m. 8 Jun 1856
Facts and Events
There is 1 vital record available on MyHeritage for Peter Roney, including birth records, marriage records, and death records. Vital records are historical records that are typically recorded around the actual time of the event, which means they are likely accurate. Vital records include information like the event date and place, and the person's occupation and residence. Vital records also often include information about the person's relatives. For example, birth and marriage records include names of parents and divorce records list the names of children.
Peter Roney was born in Dundalk, County Louth, Ireland on 17th March 1828 to Peter Patrick Roney and Alice Cromby. Peter emigrated to Australia in about 1854.
It is understood that Peter left his ship in Melbourne and proceeded to the gold fields recently discovered around Bendigo, Victoria. There is a belief that he didn't have permission to leave however he hasn't shown up on lists for sailors who jumped ship. Another piece of information is that he changed his name at some point. Two things that potentially link into that is that the common spelling of Roney is actually Rooney with double "o". The other interesting bit of information is that Peter and Sarah's eldest few children had their births registered with Crombie which is Peter's mother maiden name.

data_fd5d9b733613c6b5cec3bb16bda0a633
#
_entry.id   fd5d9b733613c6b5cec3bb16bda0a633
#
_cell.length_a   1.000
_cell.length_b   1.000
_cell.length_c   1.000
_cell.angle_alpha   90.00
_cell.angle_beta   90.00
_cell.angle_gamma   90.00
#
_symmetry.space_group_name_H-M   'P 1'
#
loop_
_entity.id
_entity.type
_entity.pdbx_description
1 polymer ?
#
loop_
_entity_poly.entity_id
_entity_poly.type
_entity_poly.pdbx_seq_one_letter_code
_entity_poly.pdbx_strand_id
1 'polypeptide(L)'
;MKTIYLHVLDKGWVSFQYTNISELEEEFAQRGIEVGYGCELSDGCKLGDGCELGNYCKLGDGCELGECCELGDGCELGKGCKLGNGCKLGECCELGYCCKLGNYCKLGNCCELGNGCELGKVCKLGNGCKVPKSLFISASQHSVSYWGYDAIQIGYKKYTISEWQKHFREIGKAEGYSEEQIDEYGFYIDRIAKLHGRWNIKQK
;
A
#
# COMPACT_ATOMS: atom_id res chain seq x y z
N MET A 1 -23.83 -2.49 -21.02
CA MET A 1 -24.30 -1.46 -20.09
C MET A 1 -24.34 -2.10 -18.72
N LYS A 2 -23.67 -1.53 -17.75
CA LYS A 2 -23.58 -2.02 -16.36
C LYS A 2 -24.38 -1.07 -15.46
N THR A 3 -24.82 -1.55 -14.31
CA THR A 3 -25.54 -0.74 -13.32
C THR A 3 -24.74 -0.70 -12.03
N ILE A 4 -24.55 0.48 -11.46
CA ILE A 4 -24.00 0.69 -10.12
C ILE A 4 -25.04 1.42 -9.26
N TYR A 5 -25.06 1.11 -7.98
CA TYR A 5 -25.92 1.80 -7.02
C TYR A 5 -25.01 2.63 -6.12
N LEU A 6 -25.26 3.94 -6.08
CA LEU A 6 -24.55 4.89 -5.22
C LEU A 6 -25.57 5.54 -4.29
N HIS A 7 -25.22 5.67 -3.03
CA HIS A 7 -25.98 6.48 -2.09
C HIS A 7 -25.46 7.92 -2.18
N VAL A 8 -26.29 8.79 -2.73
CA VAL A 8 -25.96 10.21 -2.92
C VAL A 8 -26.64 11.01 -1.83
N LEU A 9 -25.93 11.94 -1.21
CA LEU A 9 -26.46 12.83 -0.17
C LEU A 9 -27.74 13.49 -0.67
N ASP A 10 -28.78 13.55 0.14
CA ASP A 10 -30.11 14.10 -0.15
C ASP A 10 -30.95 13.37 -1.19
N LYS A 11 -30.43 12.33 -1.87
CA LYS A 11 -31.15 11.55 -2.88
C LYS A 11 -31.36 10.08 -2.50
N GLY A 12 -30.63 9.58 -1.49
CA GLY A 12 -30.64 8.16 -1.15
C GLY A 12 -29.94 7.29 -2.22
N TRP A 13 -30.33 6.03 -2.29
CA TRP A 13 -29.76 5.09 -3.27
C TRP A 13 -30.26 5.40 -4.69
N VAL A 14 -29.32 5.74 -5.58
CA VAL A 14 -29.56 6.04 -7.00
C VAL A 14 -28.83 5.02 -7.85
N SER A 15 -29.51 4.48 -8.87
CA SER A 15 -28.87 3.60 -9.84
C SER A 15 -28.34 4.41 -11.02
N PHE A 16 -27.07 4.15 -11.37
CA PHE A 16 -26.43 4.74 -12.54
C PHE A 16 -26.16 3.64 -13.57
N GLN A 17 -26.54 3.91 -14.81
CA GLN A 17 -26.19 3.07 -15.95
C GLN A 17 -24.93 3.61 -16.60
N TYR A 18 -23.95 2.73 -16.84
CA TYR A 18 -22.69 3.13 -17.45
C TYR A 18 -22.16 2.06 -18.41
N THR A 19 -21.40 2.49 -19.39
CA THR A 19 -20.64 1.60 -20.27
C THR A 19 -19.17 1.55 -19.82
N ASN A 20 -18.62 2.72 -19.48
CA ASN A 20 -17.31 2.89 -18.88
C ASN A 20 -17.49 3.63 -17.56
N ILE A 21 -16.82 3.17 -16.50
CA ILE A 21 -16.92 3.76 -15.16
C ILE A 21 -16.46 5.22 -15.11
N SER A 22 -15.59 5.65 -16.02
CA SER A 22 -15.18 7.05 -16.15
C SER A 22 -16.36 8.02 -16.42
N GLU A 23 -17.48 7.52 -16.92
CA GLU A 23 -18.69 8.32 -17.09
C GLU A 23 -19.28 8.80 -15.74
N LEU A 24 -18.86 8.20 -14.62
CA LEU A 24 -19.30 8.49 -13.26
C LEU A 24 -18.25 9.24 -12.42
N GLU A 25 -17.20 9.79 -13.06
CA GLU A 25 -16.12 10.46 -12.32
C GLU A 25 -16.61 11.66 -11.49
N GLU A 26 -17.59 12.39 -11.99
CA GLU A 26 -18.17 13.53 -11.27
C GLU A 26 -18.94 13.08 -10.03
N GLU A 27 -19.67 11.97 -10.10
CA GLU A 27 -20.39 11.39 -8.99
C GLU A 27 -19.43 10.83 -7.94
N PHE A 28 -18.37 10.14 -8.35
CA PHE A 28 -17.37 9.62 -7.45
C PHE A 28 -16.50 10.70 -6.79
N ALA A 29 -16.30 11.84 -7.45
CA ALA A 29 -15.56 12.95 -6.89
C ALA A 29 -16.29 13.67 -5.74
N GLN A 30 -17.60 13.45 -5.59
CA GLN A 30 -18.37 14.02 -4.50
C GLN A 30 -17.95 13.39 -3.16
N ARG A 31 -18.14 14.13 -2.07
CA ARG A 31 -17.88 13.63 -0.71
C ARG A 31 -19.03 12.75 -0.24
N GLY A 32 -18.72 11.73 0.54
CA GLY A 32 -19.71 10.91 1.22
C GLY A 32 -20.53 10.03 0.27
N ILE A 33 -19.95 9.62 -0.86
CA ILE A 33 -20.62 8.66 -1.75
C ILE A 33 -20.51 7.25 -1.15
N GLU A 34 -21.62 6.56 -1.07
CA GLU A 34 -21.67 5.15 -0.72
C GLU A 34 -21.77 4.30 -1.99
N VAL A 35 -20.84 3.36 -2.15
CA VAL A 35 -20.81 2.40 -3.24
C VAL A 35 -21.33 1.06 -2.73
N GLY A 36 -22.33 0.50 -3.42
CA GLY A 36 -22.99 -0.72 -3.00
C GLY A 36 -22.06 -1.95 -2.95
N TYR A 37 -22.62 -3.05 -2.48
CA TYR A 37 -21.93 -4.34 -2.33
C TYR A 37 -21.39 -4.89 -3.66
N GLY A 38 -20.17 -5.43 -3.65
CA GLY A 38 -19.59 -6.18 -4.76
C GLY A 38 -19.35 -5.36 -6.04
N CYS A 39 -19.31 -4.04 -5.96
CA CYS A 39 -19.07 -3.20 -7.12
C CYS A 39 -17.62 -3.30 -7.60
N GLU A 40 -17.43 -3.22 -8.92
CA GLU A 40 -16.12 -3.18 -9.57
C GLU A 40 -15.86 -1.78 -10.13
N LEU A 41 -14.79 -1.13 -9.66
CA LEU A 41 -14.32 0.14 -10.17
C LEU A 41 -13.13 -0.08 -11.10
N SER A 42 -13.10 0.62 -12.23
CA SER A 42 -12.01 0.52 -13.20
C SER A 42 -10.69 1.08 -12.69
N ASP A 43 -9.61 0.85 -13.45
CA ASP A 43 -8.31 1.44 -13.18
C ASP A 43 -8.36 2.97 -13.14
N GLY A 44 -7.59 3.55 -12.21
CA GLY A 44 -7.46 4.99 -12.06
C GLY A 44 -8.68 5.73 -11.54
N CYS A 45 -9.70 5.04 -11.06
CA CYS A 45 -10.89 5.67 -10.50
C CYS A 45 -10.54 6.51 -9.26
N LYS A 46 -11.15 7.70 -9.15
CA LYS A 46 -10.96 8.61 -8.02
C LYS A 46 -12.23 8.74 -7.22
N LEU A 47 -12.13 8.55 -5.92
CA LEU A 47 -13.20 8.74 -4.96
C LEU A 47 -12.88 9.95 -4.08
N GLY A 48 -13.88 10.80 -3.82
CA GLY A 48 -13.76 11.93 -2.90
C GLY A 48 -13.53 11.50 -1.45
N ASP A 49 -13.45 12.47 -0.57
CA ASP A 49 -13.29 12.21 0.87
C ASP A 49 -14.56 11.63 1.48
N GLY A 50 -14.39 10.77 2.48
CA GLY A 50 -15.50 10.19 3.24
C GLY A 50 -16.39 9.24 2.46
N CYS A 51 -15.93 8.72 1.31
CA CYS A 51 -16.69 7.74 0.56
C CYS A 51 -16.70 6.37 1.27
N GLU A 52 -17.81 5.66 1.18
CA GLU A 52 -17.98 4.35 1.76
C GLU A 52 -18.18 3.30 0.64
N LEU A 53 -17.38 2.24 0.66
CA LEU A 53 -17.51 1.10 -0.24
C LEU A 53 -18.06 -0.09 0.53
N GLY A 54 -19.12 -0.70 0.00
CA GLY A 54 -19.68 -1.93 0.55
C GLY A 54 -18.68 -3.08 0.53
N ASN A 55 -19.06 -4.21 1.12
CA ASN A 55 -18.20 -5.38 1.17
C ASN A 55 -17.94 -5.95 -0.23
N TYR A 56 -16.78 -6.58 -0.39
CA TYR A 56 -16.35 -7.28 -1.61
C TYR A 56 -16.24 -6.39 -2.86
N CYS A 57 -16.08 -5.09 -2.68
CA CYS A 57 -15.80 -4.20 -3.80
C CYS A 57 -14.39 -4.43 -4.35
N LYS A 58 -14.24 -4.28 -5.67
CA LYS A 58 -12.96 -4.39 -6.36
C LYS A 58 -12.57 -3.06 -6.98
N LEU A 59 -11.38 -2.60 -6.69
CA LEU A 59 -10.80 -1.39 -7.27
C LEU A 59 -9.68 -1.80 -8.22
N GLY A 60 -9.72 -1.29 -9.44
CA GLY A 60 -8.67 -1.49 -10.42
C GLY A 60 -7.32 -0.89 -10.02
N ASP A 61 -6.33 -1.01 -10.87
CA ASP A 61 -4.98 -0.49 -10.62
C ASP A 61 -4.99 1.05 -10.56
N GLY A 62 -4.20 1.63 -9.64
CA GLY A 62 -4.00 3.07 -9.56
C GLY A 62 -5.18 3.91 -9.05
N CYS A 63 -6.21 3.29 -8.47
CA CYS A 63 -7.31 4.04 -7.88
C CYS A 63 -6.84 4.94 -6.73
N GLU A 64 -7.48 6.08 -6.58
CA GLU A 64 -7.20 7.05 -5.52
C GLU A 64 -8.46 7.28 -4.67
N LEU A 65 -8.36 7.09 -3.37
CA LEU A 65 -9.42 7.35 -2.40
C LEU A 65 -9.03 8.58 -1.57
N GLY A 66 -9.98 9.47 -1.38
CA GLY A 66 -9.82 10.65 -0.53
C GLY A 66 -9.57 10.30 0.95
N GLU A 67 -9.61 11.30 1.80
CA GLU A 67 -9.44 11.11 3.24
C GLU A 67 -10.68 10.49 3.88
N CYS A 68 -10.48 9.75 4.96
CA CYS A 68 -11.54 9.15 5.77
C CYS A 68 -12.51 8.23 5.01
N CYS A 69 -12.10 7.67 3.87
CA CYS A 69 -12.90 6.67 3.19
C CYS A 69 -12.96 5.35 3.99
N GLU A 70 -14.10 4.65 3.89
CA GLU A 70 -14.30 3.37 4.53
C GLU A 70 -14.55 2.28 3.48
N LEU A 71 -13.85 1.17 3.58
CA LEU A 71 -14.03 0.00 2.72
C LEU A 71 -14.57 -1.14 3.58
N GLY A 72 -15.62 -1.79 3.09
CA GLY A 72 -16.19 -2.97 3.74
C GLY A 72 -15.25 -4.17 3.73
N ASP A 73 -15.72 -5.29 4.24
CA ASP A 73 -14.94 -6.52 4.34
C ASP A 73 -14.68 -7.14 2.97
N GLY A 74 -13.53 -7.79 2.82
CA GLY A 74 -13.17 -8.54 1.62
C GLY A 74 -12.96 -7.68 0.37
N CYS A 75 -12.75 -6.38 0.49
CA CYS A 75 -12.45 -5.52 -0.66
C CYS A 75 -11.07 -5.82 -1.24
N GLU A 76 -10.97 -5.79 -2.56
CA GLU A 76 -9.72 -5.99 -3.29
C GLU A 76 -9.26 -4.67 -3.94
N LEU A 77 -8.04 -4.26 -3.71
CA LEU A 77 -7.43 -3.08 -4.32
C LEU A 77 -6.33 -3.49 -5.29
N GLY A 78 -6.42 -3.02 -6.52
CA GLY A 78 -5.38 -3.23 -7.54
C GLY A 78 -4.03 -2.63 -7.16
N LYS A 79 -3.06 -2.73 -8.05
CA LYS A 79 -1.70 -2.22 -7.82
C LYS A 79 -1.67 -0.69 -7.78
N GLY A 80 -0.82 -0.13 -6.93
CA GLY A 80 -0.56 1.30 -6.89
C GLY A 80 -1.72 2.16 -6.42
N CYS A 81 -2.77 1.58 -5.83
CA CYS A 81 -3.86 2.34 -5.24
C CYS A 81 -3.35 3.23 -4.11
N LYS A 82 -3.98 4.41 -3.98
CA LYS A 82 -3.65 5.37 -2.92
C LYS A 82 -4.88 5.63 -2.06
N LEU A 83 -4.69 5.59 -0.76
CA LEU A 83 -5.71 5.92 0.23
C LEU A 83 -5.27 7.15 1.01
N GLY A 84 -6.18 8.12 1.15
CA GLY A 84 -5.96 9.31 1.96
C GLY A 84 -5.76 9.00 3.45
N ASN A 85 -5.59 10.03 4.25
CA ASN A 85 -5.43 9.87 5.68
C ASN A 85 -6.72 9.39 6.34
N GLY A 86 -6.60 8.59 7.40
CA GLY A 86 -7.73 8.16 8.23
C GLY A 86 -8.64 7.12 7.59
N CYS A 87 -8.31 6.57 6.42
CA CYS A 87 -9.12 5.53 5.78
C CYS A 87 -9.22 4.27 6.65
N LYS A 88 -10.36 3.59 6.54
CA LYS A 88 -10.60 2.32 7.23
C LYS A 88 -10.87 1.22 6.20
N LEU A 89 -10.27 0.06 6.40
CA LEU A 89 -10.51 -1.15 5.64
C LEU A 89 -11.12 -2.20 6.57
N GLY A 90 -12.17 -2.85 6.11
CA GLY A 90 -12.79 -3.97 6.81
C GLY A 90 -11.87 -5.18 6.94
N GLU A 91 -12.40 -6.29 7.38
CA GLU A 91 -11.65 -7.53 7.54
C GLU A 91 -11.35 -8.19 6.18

Peter Roney met Sarah Brookman at a home near Kyneton, Victoria, Australia where they were married in the Church of England Parsanage on the 8th June 1856.
Peter and Sarah owned four buildings in Diggora near Rochester, Victoria including a Hotel and also land in at Pannamooloo. They ended up selecting land near Euroa Victoria, clearing and selling firewood to Melbourne and raising stock.
The Roney family would participate in local events and on at least one occasion they hosted the annual Diggora and Warragamba Ploughing Match. This event was on their farm and was described on page 9 of the Argus newspaper on Thursday 7 August 1884;
“Diggora Ploughing Match, on P. Roney's farm, about 10 miles from Elmore and seven miles from Rochester. The weather was fine and the attendance large. The ploughing was very good”